Feeds

'Safe' mobile phone battery firm goes titsup

UK punters don't want protecting

Designing a Defense for Mobile Applications

Exradia Limited, the company selling batteries that protect users from potentially harmful radiation, has gone into liquidation owing thousands of pounds to suppliers.

London-based Exradia Limited, the UK operation of US parent Exradia Inc, was set up in September 2006 to market "Angel" batteries, that apparently contain a radio-emitting circuit intended to disrupt the uniform signal produced by the mobile phone. It's the uniformity of the signal that's believed to cause damage to human tissue.

However, the creditor's report describes the product as "far from complete and... not currently viable".

In 18 months of life Exradia Limited managed to burn through almost £6m, mostly on staff and offices, including £65,000 in staff bonuses in 2007.

The company isn't answering calls, and its website has been suspended. However, Expansys (USA) is still accepting pre-orders for the firm's radiation-protecting battery.

Creditors of the company, who were called into a meeting last week, were told many of the assets have been transferred to the US operation (formerly called the EMX Corporation), which has also taken on two of the management and three staff. This arrangement has left suppliers owed thousands, money they were promised once new funding from the US parent had been obtained.

The company apparently has some stock and merchandise, but the creditor's report says: "In the view of the viability of the product, it is not considered to have any material value."

The transferred staff are remaining in the UK, so it's possible we'll see a new incarnation of the company in coming months, probably pushing the same old snake oil - we'll keep you posted. ®

Bootnote

Interestingly, our mention of the company over Christmas saw its on-site survey reporting that less than 30 per cent of people wanted protecting - down from 82 per cent before the article appeared.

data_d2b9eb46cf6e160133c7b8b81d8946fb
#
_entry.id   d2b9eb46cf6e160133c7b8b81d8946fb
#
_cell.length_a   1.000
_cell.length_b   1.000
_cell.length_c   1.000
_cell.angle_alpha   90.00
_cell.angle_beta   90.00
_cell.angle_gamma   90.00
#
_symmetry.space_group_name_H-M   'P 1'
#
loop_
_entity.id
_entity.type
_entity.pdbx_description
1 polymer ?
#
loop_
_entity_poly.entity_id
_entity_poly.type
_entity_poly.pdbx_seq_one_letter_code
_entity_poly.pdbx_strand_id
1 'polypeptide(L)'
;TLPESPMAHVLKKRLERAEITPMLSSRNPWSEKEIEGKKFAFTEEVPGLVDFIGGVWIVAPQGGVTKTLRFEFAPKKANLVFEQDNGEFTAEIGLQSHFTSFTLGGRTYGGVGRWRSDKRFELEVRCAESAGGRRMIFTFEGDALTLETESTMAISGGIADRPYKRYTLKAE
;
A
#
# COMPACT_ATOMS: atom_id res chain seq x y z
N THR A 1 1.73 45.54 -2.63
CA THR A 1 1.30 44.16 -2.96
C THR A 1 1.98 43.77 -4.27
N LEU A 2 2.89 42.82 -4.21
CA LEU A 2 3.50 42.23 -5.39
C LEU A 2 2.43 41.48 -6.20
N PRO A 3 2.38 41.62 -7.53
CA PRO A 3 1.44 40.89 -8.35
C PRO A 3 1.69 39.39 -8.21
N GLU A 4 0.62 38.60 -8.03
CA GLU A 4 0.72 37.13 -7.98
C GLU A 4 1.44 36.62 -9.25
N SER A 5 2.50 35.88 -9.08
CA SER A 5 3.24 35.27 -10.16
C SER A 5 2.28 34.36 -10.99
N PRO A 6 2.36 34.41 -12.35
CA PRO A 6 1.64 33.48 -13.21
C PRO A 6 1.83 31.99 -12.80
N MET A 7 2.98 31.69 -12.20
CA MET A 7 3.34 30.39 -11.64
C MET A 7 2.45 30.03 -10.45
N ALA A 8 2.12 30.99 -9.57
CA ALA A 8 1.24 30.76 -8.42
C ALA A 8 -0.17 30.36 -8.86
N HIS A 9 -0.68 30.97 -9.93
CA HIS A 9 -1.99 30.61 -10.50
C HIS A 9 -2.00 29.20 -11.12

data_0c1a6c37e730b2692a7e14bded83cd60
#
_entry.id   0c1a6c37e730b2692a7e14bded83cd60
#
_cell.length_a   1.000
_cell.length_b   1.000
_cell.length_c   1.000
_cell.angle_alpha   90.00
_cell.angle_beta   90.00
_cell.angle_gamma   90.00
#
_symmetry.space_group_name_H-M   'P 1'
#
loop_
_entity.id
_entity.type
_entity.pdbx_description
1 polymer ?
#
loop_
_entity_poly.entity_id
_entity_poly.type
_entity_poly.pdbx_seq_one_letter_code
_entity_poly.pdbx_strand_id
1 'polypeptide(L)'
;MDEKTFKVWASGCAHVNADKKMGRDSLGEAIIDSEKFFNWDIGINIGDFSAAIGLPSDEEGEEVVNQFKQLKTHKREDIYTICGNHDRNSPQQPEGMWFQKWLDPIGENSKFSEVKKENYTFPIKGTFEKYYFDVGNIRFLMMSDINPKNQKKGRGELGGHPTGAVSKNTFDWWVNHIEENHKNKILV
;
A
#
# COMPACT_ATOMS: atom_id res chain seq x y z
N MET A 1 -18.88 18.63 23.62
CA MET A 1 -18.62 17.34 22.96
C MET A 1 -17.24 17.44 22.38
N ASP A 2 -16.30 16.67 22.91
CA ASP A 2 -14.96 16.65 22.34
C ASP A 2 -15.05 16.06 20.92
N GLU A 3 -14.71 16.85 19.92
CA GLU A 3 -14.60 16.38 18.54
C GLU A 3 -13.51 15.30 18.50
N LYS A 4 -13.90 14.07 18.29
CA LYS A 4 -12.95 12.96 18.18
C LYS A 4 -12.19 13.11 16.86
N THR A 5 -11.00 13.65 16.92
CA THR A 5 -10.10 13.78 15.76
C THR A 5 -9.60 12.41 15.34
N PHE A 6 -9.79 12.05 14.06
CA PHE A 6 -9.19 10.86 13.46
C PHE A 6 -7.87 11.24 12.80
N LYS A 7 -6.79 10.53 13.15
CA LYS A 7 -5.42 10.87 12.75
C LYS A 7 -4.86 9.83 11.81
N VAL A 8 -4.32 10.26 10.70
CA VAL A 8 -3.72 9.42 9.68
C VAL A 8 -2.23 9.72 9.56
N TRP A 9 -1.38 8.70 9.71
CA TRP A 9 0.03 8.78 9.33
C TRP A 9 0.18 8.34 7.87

HP ProLiant Gen8: Integrated lifecycle automation

More from The Register

next story
Auntie remains MYSTIFIED by that weekend BBC iPlayer and website outage
Still doing 'forensics' on the caching layer – Beeb digi wonk
Apple orders huge MOUNTAIN of 80 MILLION 'Air' iPhone 6s
Bigger, harder trouser bulges foretold for fanbois
Bring back error correction, say Danish 'net boffins
We don't need no steenkin' TCP/IP retransmission and the congestion it causes
GoTenna: How does this 'magic' work?
An ideal product if you believe the Earth is flat
Samsung Z Tizen OS mobe is post-phoned – this time for good?
Russian launch for Sammy's non-droid knocked back
Telstra to KILL 2G network by end of 2016
GSM now stands for Grave-Seeking-Mobile network
Seeking LTE expert to insert small cells into BT customers' places
Is this the first step to a FON-a-like 4G network?
Yorkshire cops fail to grasp principle behind BT Fon Wi-Fi network
'Prevent people that are passing by to hook up to your network', pleads plod
prev story

Whitepapers

Implementing global e-invoicing with guaranteed legal certainty
Explaining the role local tax compliance plays in successful supply chain management and e-business and how leading global brands are addressing this.
Consolidation: The Foundation for IT Business Transformation
In this whitepaper learn how effective consolidation of IT and business resources can enable multiple, meaningful business benefits.
Application security programs and practises
Follow a few strategies and your organization can gain the full benefits of open source and the cloud without compromising the security of your applications.
How modern custom applications can spur business growth
Learn how to create, deploy and manage custom applications without consuming or expanding the need for scarce, expensive IT resources.
Securing Web Applications Made Simple and Scalable
Learn how automated security testing can provide a simple and scalable way to protect your web applications.